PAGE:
Fausto Gomez

Fausto Gomez has been chief lobbyist to the Village of Key Biscayne for nearly a decade. A graduate of Florida International University, Gomez’s first job out of college was as Chief of Staff for legendary former city of Miami Mayor; Maurice Ferre.

He began lobbying for FIU in 1980 and continues to serve as a consultant, having had a role in projects such as their acquisition of a medical school, law school, as well as the college of nursing, and engineering.

Gomez said understanding the needs of the client, and preparation, presentation, and perseverance, are key to successfully making a difference in Tallahassee politics.


The following commentary are high points of particular interest to Key Biscayne from a recent interview with Islander News on this year’s legislative session:

“It was a good year for Key Biscayne. The legislature appropriated $100,000 for pedestrian improvements on Crandon Boulevard.

(Village Council Member) Katie Petros led the charge on no texting while driving (HB 107) that was approved and the governor signed the legislation today as a matter of fact.

The challenge has always been for a number of years that some of the minority communities believed texting would be used as an excuse to pull them over. This was coupled with a civil justice issue from the libertarian streak in Tallahassee. You almost had an unspoken coalition between those advocates that was finally overcome this year.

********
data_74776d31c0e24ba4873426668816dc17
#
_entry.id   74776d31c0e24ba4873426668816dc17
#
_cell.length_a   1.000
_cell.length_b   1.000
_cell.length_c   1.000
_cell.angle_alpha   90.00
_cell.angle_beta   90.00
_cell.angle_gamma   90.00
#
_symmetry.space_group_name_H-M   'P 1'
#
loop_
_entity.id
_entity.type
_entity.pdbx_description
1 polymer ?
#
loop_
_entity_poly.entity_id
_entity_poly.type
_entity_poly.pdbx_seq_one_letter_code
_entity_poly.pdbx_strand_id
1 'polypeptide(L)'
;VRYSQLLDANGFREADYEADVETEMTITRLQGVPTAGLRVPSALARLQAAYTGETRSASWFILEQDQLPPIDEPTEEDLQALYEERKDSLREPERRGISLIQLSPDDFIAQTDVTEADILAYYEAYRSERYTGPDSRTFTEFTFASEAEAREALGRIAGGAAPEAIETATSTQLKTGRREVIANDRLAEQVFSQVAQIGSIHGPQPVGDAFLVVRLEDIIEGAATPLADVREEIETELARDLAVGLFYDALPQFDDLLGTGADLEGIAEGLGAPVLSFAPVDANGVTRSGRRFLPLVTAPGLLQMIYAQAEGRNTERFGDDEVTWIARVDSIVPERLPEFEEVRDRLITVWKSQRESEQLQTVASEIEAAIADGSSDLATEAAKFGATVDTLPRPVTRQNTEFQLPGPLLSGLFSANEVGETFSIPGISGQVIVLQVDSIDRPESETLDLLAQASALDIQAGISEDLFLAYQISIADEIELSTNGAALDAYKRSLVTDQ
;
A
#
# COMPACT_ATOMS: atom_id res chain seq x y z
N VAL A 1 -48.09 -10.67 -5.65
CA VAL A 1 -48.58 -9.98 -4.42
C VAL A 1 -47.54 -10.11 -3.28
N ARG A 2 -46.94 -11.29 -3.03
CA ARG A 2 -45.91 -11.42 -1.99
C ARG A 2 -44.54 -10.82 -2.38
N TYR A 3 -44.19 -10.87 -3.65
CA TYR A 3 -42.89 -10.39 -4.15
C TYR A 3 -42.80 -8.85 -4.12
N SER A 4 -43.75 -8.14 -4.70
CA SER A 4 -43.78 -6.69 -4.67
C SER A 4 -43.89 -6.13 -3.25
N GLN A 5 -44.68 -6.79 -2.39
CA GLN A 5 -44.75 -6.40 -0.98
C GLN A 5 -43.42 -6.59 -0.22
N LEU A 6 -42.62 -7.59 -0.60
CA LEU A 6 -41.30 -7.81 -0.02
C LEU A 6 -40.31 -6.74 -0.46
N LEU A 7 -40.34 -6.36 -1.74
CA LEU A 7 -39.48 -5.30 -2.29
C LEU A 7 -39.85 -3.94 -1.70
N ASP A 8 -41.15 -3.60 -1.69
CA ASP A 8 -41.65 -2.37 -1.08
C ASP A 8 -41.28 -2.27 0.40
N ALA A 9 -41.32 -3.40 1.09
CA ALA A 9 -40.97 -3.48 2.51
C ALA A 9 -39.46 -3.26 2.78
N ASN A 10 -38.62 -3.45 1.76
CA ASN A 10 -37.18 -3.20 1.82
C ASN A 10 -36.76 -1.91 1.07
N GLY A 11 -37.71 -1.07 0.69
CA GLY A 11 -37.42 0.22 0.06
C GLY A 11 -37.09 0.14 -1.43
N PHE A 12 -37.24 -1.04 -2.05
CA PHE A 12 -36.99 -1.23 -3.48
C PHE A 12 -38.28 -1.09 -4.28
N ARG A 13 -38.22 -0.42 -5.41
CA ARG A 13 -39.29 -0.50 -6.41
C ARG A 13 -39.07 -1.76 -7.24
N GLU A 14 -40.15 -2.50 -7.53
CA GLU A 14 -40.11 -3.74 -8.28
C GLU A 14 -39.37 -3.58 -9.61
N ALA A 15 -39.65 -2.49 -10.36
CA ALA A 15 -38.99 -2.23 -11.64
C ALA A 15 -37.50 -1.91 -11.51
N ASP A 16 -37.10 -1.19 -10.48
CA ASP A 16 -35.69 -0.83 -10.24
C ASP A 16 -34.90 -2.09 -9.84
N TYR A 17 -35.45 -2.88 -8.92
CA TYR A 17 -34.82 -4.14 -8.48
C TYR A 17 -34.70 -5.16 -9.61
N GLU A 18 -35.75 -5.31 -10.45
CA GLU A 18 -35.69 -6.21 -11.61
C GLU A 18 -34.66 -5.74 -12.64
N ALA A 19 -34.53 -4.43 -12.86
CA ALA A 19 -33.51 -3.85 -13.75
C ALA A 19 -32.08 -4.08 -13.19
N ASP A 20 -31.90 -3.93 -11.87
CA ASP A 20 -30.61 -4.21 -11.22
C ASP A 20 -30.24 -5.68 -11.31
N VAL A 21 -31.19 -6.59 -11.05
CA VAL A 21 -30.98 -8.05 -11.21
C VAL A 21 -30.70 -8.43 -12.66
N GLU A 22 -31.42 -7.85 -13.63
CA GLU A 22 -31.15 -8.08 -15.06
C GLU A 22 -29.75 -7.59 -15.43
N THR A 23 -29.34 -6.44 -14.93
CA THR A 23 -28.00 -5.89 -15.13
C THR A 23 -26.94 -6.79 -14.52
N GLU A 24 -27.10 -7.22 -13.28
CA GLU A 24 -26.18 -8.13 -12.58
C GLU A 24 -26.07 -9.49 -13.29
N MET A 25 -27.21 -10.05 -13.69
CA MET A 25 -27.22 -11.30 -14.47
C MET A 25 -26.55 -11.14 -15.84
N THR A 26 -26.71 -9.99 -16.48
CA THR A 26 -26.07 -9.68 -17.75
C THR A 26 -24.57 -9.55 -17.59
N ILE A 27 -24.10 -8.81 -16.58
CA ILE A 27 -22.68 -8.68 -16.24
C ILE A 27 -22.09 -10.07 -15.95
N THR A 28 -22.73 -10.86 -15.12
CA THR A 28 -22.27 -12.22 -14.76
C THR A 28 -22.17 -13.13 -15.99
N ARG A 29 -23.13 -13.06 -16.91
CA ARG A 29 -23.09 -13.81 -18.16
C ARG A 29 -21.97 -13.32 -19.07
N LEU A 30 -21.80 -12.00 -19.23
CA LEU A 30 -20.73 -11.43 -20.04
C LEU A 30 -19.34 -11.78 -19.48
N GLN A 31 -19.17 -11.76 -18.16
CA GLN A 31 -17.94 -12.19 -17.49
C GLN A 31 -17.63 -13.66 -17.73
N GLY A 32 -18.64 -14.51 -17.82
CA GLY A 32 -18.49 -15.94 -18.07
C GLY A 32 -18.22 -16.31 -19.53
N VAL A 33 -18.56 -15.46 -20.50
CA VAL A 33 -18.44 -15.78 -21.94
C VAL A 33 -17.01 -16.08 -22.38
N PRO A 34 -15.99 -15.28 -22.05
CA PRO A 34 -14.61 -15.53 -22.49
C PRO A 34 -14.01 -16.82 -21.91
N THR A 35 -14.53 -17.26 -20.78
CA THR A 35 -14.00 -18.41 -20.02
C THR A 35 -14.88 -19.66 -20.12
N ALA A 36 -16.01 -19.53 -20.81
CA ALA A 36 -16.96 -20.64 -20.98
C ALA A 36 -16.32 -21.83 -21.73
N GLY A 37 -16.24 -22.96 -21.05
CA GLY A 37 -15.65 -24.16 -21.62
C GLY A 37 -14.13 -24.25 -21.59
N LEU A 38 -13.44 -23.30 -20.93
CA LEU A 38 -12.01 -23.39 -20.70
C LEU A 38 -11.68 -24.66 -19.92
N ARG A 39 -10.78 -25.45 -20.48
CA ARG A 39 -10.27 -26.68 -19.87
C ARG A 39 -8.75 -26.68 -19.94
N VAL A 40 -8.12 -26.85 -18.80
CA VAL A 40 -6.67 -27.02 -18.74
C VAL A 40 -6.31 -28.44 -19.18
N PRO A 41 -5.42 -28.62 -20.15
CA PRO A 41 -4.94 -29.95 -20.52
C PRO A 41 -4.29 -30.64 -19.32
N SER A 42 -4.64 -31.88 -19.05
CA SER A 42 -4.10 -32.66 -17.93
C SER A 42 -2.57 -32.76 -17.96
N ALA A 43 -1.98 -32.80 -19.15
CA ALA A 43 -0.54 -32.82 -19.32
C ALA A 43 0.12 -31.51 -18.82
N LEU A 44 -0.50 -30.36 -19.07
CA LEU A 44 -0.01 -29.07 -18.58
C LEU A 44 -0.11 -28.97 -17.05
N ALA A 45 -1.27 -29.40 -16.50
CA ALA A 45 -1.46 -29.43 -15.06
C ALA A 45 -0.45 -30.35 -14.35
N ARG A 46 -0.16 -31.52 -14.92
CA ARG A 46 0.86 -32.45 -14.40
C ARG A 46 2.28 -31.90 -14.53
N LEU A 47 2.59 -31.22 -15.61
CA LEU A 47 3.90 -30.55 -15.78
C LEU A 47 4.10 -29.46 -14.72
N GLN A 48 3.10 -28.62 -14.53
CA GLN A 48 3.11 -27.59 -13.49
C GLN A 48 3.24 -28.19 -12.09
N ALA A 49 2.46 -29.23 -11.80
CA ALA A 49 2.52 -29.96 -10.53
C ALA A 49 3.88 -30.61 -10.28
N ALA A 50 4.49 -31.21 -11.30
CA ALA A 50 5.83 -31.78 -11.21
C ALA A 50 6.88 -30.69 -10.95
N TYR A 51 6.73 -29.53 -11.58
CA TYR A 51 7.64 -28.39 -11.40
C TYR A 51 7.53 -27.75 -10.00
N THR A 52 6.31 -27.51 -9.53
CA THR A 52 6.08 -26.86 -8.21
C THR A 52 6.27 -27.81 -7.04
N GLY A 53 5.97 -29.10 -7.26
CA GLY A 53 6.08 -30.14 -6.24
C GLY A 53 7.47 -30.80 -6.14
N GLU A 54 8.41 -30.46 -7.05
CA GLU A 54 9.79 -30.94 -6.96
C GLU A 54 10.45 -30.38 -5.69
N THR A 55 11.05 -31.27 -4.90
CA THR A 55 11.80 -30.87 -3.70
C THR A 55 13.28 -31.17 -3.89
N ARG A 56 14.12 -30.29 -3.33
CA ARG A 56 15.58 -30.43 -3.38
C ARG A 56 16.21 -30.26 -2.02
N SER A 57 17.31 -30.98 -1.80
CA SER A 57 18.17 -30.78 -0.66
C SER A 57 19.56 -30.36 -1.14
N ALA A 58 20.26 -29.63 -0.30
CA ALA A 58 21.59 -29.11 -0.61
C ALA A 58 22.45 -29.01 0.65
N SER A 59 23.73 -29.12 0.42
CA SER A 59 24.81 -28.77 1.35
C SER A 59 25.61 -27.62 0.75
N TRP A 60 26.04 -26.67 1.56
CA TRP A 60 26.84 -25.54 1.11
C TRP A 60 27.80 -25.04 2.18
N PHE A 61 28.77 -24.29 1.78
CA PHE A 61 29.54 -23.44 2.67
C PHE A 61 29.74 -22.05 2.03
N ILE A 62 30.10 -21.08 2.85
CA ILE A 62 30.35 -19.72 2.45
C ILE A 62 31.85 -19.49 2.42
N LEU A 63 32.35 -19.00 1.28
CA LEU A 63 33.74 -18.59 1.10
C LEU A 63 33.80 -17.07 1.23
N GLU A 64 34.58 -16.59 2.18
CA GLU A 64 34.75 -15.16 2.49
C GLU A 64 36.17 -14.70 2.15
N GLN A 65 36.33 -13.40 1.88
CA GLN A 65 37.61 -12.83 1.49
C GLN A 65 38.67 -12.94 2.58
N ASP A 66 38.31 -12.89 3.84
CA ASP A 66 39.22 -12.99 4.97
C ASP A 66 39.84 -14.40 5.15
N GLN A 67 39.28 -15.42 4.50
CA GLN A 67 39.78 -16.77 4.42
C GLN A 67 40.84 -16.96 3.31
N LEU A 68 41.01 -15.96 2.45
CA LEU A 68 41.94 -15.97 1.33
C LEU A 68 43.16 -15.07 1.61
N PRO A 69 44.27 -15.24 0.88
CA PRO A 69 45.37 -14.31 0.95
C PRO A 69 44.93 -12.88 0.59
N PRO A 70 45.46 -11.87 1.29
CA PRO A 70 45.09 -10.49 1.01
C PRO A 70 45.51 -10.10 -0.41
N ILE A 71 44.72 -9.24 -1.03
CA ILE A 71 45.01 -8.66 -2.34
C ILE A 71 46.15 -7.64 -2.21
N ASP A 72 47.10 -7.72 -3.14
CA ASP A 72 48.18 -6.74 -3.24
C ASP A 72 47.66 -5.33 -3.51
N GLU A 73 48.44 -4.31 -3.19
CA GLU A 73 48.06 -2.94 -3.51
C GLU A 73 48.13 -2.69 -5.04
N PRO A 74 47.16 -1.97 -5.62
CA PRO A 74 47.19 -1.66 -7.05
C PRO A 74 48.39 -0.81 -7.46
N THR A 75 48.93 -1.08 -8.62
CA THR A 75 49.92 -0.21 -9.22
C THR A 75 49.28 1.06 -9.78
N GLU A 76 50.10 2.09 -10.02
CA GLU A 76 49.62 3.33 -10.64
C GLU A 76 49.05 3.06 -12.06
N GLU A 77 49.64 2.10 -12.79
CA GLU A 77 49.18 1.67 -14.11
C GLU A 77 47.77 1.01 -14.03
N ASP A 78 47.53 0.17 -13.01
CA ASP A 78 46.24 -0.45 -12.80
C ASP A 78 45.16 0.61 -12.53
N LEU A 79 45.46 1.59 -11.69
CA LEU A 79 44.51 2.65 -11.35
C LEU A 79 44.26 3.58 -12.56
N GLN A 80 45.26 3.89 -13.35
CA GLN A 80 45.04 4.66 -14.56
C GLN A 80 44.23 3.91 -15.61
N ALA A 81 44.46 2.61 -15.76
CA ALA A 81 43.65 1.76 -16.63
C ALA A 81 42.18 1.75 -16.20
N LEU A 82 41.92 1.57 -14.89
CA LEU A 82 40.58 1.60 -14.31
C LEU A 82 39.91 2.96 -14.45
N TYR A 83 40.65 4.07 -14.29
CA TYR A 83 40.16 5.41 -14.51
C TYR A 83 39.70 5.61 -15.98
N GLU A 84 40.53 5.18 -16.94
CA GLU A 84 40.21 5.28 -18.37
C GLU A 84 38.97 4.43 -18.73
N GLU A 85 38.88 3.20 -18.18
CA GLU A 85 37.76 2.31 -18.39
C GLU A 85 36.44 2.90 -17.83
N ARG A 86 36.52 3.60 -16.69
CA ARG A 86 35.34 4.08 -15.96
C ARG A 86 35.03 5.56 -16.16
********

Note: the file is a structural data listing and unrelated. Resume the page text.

The bill was sponsored by the incoming Florida Senate president (Bill Galvano, R-Bradenton) and it showed a seriousness and a legislative interest at the highest levels. Providers like A T & T and Verizon were strong supporters.

Senate Bill 796 on undergrounding creates an alternative mechanism for funding of the undergrounding of utilities throughout the state of Florida.

Key Biscayne also had an issue with the plastic straws. Even though it was approved as an amendment to a larger bill, the governor vetoed the whole bill. This is one of the first instances in a long time when a leader has sought to preserve home rule authority.”